The competition was fierce, but we managed to bring home two trophies – beating Mediacom and OMD to the title of Best Research Team, in what the judges said was a unanimous decision, and our own Michelle Milner taking home Rising Star alongside her friend Jess Percival of Twitter.
One of the only opportunities to celebrate media research at its finest, and after our success at the other ceremony of note in our industry – Mediatel Research Awards – back in February, we were delighted to have ‘done the double’!
— the7stars (@the7stars) 4 November 2016
Following on from the success of series one in 2017, All Star Driving School is back with a new batch of famous faces who have yet to pass their driving test. These celebs will join a specially-created intensive driving school run by three fully-qualified instructors where they will take part in a series of core driving skills and challenges, all in the Suzuki Swift.
The famous faces getting behind the wheel of the Suzuki Swift will be TOWIE star James ‘Arg’ Argent, Coronation Street actor Mikey North, The Vamps’ Tristan Evans, (N.B this is week 1 talent so probs most relevant) pop songstress Vanessa White, Made in Chelsea’s Victoria Baker-Harber, Comedian Mark Watson, singer Tallia Storm, Hollyoaks actress Ruby O’Donnell and Famalam actor Tom Moutchi. Driving instructors Maxine, Ricky and Pells will also be returning for the second series to put our learners through their paces.
The public’s shown a growing concern with advertising’s impact on lifestyle choices – and this is turn has led to increased regulation, like the recent bans on junk food and body-shaming. While these rules have posed limitations for some brands, they hardly compare to the obstacles faced by cannabis growers in Canada (no, really!), after the public sale of cannabis was legalised last June.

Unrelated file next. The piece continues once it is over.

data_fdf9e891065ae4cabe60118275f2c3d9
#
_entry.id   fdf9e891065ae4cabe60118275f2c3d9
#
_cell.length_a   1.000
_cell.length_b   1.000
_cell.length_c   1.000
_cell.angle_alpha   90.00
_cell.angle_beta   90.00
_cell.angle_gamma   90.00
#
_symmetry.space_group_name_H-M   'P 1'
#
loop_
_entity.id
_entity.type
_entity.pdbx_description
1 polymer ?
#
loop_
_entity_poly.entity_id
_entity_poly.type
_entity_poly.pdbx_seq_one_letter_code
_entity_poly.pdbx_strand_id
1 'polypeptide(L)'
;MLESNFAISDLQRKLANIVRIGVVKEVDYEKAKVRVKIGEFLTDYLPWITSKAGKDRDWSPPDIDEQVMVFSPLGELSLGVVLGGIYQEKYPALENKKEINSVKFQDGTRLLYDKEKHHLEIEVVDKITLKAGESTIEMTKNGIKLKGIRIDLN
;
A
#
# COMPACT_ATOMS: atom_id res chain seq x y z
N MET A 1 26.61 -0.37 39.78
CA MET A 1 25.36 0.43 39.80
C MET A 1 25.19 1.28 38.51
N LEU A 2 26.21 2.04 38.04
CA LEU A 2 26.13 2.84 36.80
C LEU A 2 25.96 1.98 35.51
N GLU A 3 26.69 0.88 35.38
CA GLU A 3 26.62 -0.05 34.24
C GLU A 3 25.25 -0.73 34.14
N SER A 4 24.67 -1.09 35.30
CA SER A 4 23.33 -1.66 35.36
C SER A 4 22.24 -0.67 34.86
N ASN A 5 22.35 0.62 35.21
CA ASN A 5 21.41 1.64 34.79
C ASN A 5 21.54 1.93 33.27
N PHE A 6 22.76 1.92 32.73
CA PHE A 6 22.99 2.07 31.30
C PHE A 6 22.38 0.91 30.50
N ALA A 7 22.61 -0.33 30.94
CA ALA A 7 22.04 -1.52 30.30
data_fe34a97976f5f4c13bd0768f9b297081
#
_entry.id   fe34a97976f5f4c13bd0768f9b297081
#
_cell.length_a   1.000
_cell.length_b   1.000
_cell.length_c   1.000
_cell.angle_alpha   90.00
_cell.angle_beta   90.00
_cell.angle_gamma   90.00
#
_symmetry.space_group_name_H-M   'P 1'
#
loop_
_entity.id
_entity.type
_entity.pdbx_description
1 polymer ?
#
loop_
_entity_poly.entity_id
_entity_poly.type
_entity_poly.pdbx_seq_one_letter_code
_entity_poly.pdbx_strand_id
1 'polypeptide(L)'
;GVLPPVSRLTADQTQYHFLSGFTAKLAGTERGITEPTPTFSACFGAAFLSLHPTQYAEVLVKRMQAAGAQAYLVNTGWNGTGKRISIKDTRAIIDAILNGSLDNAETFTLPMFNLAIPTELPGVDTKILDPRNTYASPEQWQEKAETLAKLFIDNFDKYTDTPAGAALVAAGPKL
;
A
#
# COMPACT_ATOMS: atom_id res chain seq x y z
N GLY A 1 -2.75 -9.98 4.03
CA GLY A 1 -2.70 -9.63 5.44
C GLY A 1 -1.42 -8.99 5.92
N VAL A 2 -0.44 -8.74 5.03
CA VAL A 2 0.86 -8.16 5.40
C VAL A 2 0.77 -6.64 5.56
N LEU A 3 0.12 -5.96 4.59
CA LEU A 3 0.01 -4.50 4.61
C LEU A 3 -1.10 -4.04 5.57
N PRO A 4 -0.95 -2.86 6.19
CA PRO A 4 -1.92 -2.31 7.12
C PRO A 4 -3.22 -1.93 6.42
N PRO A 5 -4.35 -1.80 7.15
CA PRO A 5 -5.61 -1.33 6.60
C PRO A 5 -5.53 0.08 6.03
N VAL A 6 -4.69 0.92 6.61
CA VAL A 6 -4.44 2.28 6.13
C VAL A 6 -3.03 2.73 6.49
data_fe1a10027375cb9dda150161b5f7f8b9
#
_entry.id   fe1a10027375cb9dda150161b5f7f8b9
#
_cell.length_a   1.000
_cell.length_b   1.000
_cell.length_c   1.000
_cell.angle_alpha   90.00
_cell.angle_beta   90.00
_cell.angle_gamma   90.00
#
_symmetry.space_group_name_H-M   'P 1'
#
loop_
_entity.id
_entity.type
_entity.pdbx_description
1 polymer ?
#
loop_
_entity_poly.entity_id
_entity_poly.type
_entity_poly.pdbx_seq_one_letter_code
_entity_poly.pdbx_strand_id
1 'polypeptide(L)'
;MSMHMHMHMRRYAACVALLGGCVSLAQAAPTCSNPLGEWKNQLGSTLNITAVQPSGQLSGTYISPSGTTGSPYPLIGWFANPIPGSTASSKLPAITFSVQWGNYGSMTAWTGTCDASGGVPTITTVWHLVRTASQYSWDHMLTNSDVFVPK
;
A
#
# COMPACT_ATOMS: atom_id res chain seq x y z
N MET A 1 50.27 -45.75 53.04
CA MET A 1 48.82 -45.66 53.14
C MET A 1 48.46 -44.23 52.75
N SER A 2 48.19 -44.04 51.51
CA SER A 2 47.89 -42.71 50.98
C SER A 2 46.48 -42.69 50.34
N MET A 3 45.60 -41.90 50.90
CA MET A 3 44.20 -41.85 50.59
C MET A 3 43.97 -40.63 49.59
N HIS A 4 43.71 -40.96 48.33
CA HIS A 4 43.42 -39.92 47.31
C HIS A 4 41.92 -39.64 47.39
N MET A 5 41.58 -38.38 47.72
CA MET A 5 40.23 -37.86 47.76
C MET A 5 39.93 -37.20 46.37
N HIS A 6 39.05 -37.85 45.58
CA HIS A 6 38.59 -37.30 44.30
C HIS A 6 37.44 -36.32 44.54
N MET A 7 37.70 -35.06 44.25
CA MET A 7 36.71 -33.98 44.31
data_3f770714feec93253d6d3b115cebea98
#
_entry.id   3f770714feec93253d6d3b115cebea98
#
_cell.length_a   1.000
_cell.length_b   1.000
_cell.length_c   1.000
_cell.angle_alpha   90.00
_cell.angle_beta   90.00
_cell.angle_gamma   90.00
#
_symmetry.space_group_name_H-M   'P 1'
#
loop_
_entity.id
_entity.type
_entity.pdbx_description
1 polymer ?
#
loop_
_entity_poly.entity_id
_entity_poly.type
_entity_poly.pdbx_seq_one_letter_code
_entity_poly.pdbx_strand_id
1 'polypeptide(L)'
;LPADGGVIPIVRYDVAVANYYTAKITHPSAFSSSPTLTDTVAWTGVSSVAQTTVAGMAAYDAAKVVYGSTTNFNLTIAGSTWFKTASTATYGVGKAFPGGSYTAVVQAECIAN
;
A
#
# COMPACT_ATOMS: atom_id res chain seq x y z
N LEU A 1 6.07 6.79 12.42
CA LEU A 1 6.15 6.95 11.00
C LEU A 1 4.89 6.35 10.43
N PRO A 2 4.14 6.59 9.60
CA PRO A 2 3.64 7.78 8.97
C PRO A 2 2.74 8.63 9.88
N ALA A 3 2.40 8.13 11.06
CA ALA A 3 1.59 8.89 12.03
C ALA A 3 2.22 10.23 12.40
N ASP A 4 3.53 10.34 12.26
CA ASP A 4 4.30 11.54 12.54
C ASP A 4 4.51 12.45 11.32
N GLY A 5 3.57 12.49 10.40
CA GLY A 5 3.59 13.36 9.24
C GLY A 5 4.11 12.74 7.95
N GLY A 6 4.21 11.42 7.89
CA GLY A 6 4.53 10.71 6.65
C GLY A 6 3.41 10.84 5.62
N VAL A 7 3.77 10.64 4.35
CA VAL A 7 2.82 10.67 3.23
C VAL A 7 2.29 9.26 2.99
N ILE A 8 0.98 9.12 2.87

Following public consultations, Health Canada established strict rules regulating the advertisement of cannabis products. They have banned broadcast campaigns, sponsorships, celebrity endorsements, animals and animated characters – anything that attracts kids or teens. They have also stipulated that cannabis ads cannot convey glamour, recreation, risk or excitement in any way. Infringement of any of the rules could lead not only to millions in fines – but even jailtime.
Budding cannabis brands have had to find creative ways to reach their potential new market. Some have generated hype in the lead-up to legalisation by debuting cannabis-flavoured or inspired products first, like MedReleaf’s beer or AltaVie’s toffee. Others, like Royal Canadian, have created tongue-in-cheek imagery for social media that covertly conveys their message. Branded experiential events that don’t feature the actual product, like MedReleaf’s mindfulness sessions, have also helped brands toe the line.
Media and tech agencies are proactively looking for solutions too. Future Farm Technologies sees an opportunity for innovation in augmented reality, developing AR-enhanced packaging that transforms under a smart phone. Marketing agency Snipp Interactive has signed up producers to its promotions and loyalty campaigns, including Corona maker Constellation Brands.
Although talks of legalisation are still in the incubation stage in the UK, our own growing public health concerns beg the question of how far brands should push the limit of what is deemed ‘decent’ to get their product noticed. For example, YouGov has reported that 61% of Brits support a junk food advertising ban. To keep these consumers onside, advertisers should do more than cleverly sidestep red tape. Instead, they should ask how they can genuinely bring advertising in line with the ‘public good’?